Former Apple Senior Vice President Tony Fadell, who is credited with the creation of the original iPod, says Apple originally considered iPhone designs with both a physical keyboard and an alternate "iPod+phone" with a click wheel. The comments were part of an interview for an episode of On The Verge, set to debut on Monday afternoon.
Asked if Apple had considered an iPhone design with a physical keyboard, Fadell said it was "definitely discussed."
"It was a heated topic," he noted. At the time, the iPhone's lack of a physical keyboard was one of its most hotly contested features. And though the iPhone's soft keyboard has been successfully transplanted to other smartphone operating systems, some smartphone users still prefer a physical keyboard.
Fadell went on to explain that Apple had pursued three basic design ideas in depth for the iPhone: an "iPod+phone" concept, a QWERTY keyboard design, and a large touchscreen design. Though Fadell was very familiar with touch technology due to his work on the iPod, he was initially skeptical that a touch-based soft keyboard could work as well as a physical one.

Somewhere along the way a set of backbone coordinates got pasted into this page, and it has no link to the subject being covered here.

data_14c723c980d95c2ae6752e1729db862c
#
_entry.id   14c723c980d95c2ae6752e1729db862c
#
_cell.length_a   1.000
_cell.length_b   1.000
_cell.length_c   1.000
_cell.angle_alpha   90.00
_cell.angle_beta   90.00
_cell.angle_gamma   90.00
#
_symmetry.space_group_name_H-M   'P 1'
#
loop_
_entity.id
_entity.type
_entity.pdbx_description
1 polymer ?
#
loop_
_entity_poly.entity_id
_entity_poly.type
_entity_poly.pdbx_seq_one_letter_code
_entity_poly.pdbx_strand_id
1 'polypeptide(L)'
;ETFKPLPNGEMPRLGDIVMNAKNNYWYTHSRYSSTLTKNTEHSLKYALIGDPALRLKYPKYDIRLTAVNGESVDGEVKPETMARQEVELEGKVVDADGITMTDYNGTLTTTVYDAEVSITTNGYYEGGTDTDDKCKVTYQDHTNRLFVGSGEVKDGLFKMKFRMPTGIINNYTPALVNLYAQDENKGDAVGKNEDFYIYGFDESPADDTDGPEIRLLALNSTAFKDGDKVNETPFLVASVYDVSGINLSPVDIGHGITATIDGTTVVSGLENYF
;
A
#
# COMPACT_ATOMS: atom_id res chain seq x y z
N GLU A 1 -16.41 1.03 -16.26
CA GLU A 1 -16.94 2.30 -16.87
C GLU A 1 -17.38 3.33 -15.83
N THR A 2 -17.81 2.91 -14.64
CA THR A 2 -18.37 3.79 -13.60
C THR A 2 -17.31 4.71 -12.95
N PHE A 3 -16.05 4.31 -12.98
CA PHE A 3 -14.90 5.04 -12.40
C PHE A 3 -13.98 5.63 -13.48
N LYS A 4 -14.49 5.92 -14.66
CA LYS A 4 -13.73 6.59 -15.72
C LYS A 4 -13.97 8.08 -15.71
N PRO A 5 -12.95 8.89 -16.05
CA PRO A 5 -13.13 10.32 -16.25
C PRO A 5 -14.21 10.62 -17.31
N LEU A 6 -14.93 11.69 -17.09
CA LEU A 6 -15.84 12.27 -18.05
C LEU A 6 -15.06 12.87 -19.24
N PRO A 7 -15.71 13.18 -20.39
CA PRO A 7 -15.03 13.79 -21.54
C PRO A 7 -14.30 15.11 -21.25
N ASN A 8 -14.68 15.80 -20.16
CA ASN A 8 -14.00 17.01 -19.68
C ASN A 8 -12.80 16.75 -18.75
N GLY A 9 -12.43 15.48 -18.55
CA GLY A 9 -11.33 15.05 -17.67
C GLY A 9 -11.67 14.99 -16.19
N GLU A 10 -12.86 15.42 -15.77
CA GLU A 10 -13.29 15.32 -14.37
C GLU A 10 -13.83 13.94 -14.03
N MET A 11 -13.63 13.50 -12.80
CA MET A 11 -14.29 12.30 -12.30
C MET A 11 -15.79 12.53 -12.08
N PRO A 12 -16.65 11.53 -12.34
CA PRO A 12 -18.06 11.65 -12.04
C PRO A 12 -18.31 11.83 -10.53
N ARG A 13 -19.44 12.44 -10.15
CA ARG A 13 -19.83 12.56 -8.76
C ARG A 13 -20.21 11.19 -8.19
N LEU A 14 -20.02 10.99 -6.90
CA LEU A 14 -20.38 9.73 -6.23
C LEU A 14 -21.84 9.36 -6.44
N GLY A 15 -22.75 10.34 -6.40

"I wanted it to work, because it made sense that you wanted a full screen," Fadell said. That large screen ended up becoming one of the iPhone's iconic features.
"The biggest problem with the 'iPod+phone' [concept] was we had a little screen and this huge hardware wheel," Fadell explained. When then-Apple CEO Steve Jobs unveiled the iPhone in January 2007, he complained that hardware keyboards common on smartphones of the day similarly limited available screen real estate.If having the larger screen seemed the way to go, however, why bother with the other prototypes, such as the click-wheel-based "iPod+phone? "Sometimes you have to try things and then throw it away," Fadell said.
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